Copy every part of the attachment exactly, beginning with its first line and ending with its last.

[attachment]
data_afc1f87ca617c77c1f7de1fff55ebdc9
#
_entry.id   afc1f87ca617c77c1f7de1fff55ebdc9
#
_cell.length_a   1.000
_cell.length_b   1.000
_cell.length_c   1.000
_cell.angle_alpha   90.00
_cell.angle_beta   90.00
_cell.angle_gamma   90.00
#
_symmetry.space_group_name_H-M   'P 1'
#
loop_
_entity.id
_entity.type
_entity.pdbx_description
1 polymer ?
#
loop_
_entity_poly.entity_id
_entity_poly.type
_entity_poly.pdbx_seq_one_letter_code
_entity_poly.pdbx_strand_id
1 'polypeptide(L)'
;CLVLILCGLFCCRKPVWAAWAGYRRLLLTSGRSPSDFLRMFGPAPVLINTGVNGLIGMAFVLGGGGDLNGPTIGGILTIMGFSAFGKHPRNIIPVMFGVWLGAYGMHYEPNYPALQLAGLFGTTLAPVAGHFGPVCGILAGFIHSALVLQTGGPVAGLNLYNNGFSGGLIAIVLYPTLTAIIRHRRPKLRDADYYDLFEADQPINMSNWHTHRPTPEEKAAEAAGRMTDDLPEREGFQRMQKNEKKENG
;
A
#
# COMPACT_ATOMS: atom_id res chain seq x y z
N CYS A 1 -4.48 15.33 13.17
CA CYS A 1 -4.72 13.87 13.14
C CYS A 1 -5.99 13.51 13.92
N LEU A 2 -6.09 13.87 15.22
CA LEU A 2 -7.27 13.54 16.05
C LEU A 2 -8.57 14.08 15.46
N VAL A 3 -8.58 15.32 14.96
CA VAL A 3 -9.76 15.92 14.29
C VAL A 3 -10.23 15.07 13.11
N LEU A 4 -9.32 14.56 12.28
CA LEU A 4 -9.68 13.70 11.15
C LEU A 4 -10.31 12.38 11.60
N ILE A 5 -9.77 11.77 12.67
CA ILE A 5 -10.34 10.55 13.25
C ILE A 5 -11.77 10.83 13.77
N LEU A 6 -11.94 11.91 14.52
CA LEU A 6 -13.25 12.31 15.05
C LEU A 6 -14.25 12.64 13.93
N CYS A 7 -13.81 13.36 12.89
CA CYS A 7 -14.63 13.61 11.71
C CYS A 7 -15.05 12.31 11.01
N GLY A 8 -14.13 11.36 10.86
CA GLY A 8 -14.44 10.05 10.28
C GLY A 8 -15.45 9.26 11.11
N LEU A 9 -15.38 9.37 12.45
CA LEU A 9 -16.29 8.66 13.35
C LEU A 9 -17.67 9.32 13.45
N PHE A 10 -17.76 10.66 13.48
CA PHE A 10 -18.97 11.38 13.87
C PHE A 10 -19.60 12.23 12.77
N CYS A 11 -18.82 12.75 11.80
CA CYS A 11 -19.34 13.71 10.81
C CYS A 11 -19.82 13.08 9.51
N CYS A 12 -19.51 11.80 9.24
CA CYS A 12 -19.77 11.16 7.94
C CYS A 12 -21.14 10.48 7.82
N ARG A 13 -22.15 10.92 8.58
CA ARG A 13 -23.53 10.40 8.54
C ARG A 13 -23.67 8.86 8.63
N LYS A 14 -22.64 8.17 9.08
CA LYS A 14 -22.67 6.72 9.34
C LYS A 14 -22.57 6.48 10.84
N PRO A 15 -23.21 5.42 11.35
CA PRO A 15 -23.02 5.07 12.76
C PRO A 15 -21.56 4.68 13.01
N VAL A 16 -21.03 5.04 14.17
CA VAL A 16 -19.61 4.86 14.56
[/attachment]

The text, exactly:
data_afc1f87ca617c77c1f7de1fff55ebdc9
#
_entry.id   afc1f87ca617c77c1f7de1fff55ebdc9
#
_cell.length_a   1.000
_cell.length_b   1.000
_cell.length_c   1.000
_cell.angle_alpha   90.00
_cell.angle_beta   90.00
_cell.angle_gamma   90.00
#
_symmetry.space_group_name_H-M   'P 1'
#
loop_
_entity.id
_entity.type
_entity.pdbx_description
1 polymer ?
#
loop_
_entity_poly.entity_id
_entity_poly.type
_entity_poly.pdbx_seq_one_letter_code
_entity_poly.pdbx_strand_id
1 'polypeptide(L)'
;CLVLILCGLFCCRKPVWAAWAGYRRLLLTSGRSPSDFLRMFGPAPVLINTGVNGLIGMAFVLGGGGDLNGPTIGGILTIMGFSAFGKHPRNIIPVMFGVWLGAYGMHYEPNYPALQLAGLFGTTLAPVAGHFGPVCGILAGFIHSALVLQTGGPVAGLNLYNNGFSGGLIAIVLYPTLTAIIRHRRPKLRDADYYDLFEADQPINMSNWHTHRPTPEEKAAEAAGRMTDDLPEREGFQRMQKNEKKENG
;
A
#
# COMPACT_ATOMS: atom_id res chain seq x y z
N CYS A 1 -4.48 15.33 13.17
CA CYS A 1 -4.72 13.87 13.14
C CYS A 1 -5.99 13.51 13.92
N LEU A 2 -6.09 13.87 15.22
CA LEU A 2 -7.27 13.54 16.05
C LEU A 2 -8.57 14.08 15.46
N VAL A 3 -8.58 15.32 14.96
CA VAL A 3 -9.76 15.92 14.29
C VAL A 3 -10.23 15.07 13.11
N LEU A 4 -9.32 14.56 12.28
CA LEU A 4 -9.68 13.70 11.15
C LEU A 4 -10.31 12.38 11.60
N ILE A 5 -9.77 11.77 12.67
CA ILE A 5 -10.34 10.55 13.25
C ILE A 5 -11.77 10.83 13.77
N LEU A 6 -11.94 11.91 14.52
CA LEU A 6 -13.25 12.31 15.05
C LEU A 6 -14.25 12.64 13.93
N CYS A 7 -13.81 13.36 12.89
CA CYS A 7 -14.63 13.61 11.71
C CYS A 7 -15.05 12.31 11.01
N GLY A 8 -14.13 11.36 10.86
CA GLY A 8 -14.44 10.05 10.28
C GLY A 8 -15.45 9.26 11.11
N LEU A 9 -15.38 9.37 12.45
CA LEU A 9 -16.29 8.66 13.35
C LEU A 9 -17.67 9.32 13.45
N PHE A 10 -17.76 10.66 13.48
CA PHE A 10 -18.97 11.38 13.87
C PHE A 10 -19.60 12.23 12.77
N CYS A 11 -18.82 12.75 11.80
CA CYS A 11 -19.34 13.71 10.81
C CYS A 11 -19.82 13.08 9.51
N CYS A 12 -19.51 11.80 9.24
CA CYS A 12 -19.77 11.16 7.94
C CYS A 12 -21.14 10.48 7.82
N ARG A 13 -22.15 10.92 8.58
CA ARG A 13 -23.53 10.40 8.54
C ARG A 13 -23.67 8.86 8.63
N LYS A 14 -22.64 8.17 9.08
CA LYS A 14 -22.67 6.72 9.34
C LYS A 14 -22.57 6.48 10.84
N PRO A 15 -23.21 5.42 11.35
CA PRO A 15 -23.02 5.07 12.76
C PRO A 15 -21.56 4.68 13.01
N VAL A 16 -21.03 5.04 14.17
CA VAL A 16 -19.61 4.86 14.56